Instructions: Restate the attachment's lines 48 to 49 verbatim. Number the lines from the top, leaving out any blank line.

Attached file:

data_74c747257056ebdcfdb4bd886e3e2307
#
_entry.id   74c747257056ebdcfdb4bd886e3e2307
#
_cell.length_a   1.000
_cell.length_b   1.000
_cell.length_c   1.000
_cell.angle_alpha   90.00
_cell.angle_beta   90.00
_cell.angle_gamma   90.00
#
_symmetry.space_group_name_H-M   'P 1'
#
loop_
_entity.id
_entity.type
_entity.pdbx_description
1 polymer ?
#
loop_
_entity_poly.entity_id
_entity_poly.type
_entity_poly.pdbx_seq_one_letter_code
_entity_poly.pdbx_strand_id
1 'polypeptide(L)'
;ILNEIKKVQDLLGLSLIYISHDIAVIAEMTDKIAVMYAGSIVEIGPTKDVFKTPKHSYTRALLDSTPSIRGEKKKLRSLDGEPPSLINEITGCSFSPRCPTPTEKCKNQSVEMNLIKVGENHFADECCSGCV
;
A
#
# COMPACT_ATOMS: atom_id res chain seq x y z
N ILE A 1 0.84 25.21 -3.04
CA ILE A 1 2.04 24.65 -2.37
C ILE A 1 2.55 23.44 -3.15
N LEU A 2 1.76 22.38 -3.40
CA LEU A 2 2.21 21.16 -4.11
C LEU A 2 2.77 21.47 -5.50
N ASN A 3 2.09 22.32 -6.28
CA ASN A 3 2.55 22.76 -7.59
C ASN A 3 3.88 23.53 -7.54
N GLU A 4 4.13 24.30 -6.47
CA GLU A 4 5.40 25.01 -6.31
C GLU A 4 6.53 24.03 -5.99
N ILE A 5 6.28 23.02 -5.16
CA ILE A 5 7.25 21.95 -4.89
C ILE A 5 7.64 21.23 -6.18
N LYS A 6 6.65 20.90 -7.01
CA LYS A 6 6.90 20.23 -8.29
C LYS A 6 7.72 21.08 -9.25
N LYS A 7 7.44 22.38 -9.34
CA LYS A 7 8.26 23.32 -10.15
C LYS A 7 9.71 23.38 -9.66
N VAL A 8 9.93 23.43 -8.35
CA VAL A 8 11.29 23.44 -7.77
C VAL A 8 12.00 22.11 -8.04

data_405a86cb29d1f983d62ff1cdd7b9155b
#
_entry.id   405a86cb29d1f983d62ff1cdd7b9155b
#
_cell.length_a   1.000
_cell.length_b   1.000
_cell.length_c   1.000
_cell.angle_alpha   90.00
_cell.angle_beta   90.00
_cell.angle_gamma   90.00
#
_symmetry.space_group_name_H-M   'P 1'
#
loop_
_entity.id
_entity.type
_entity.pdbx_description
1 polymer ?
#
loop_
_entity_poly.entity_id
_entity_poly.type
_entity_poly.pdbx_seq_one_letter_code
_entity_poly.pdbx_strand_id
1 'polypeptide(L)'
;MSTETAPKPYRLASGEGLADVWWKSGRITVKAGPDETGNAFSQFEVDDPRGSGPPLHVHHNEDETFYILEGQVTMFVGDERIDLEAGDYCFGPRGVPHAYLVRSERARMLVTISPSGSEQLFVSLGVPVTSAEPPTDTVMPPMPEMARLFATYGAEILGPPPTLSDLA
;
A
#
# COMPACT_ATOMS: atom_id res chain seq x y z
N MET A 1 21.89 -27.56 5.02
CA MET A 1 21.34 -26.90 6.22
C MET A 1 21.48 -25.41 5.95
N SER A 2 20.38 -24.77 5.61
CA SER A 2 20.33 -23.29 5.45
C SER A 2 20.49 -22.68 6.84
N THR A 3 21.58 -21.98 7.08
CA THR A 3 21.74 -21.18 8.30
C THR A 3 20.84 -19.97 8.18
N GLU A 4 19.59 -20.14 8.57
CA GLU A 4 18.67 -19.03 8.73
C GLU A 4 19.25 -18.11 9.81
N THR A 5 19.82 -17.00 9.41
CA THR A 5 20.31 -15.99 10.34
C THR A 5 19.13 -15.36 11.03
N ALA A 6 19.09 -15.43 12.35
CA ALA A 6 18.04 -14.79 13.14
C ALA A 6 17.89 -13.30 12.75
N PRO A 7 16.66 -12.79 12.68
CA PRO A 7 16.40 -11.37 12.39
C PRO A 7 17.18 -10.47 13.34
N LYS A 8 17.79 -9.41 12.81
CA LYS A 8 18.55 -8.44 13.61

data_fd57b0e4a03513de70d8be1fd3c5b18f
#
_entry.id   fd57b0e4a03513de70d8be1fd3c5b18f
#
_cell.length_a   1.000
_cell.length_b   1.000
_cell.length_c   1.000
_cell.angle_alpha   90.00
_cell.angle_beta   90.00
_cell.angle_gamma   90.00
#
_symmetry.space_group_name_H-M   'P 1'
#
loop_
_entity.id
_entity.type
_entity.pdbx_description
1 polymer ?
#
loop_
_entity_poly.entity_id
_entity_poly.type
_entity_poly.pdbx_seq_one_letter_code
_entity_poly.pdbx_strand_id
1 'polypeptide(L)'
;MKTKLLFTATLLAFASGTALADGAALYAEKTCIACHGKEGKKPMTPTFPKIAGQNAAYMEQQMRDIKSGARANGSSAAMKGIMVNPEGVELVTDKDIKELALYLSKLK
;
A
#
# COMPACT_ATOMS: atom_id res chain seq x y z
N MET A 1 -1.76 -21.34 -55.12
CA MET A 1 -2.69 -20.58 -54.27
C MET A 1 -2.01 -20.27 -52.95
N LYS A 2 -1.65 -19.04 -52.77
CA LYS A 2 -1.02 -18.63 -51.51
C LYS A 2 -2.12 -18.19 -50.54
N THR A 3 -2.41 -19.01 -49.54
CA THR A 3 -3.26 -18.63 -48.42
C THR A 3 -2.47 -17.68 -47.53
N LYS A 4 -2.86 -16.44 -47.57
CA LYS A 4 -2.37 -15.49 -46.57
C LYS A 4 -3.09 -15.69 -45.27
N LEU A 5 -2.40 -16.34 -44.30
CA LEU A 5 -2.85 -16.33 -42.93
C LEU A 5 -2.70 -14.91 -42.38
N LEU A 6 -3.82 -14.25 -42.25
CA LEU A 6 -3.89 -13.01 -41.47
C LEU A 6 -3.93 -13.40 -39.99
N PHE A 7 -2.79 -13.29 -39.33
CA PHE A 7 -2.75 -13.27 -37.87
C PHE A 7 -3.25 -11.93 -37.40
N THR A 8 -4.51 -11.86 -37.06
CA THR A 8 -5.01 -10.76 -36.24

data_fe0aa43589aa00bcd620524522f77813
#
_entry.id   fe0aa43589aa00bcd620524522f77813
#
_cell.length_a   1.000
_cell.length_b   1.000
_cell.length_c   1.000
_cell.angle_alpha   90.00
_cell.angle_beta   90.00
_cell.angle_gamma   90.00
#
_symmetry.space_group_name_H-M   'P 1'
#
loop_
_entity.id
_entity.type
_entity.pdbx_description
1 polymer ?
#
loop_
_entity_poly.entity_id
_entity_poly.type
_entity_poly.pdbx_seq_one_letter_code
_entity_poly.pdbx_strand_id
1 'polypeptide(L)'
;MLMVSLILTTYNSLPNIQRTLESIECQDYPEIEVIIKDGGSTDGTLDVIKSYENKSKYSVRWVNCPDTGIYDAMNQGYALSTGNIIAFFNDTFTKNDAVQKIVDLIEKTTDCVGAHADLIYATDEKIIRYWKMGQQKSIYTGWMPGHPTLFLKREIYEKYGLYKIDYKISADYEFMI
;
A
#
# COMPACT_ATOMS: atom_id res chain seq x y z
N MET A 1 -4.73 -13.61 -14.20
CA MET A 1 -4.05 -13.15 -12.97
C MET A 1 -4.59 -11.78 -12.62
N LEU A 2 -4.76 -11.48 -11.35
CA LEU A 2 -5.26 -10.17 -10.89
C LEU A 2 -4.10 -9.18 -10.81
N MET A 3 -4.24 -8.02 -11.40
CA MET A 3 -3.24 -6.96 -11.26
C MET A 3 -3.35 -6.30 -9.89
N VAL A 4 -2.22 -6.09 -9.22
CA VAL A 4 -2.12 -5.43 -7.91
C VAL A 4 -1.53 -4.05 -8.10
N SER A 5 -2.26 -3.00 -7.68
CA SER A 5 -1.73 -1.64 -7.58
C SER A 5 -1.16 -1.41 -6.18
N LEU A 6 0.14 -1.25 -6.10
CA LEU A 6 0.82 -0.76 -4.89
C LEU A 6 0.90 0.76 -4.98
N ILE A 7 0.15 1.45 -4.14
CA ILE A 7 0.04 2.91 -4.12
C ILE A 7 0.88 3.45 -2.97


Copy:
C LYS A 6 7.72 21.08 -9.25
N LYS A 7 7.44 22.38 -9.34